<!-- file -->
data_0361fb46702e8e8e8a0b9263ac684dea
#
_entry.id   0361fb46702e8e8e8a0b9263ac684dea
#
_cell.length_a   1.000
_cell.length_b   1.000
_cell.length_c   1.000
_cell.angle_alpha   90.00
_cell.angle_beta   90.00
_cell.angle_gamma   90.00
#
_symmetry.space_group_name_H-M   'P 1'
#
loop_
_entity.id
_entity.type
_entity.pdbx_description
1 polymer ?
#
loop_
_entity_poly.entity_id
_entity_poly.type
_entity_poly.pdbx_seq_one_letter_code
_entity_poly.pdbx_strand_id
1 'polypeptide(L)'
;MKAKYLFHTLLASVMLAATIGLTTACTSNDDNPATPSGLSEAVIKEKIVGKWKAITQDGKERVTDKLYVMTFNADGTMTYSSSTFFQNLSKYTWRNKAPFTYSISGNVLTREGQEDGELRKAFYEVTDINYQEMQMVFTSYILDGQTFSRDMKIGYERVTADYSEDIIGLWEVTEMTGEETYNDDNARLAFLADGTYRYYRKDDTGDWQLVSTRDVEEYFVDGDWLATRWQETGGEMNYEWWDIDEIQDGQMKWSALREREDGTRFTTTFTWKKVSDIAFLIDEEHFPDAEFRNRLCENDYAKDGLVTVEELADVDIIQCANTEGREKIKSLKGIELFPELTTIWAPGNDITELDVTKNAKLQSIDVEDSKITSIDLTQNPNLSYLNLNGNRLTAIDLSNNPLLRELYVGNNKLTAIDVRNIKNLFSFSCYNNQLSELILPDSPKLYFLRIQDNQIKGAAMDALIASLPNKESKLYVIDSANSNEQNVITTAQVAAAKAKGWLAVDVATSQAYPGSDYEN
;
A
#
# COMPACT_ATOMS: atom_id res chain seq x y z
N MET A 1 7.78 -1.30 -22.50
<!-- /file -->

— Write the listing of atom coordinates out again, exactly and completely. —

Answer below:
data_0361fb46702e8e8e8a0b9263ac684dea
#
_entry.id   0361fb46702e8e8e8a0b9263ac684dea
#
_cell.length_a   1.000
_cell.length_b   1.000
_cell.length_c   1.000
_cell.angle_alpha   90.00
_cell.angle_beta   90.00
_cell.angle_gamma   90.00
#
_symmetry.space_group_name_H-M   'P 1'
#
loop_
_entity.id
_entity.type
_entity.pdbx_description
1 polymer ?
#
loop_
_entity_poly.entity_id
_entity_poly.type
_entity_poly.pdbx_seq_one_letter_code
_entity_poly.pdbx_strand_id
1 'polypeptide(L)'
;MKAKYLFHTLLASVMLAATIGLTTACTSNDDNPATPSGLSEAVIKEKIVGKWKAITQDGKERVTDKLYVMTFNADGTMTYSSSTFFQNLSKYTWRNKAPFTYSISGNVLTREGQEDGELRKAFYEVTDINYQEMQMVFTSYILDGQTFSRDMKIGYERVTADYSEDIIGLWEVTEMTGEETYNDDNARLAFLADGTYRYYRKDDTGDWQLVSTRDVEEYFVDGDWLATRWQETGGEMNYEWWDIDEIQDGQMKWSALREREDGTRFTTTFTWKKVSDIAFLIDEEHFPDAEFRNRLCENDYAKDGLVTVEELADVDIIQCANTEGREKIKSLKGIELFPELTTIWAPGNDITELDVTKNAKLQSIDVEDSKITSIDLTQNPNLSYLNLNGNRLTAIDLSNNPLLRELYVGNNKLTAIDVRNIKNLFSFSCYNNQLSELILPDSPKLYFLRIQDNQIKGAAMDALIASLPNKESKLYVIDSANSNEQNVITTAQVAAAKAKGWLAVDVATSQAYPGSDYEN
;
A
#
# COMPACT_ATOMS: atom_id res chain seq x y z
N MET A 1 7.78 -1.30 -22.50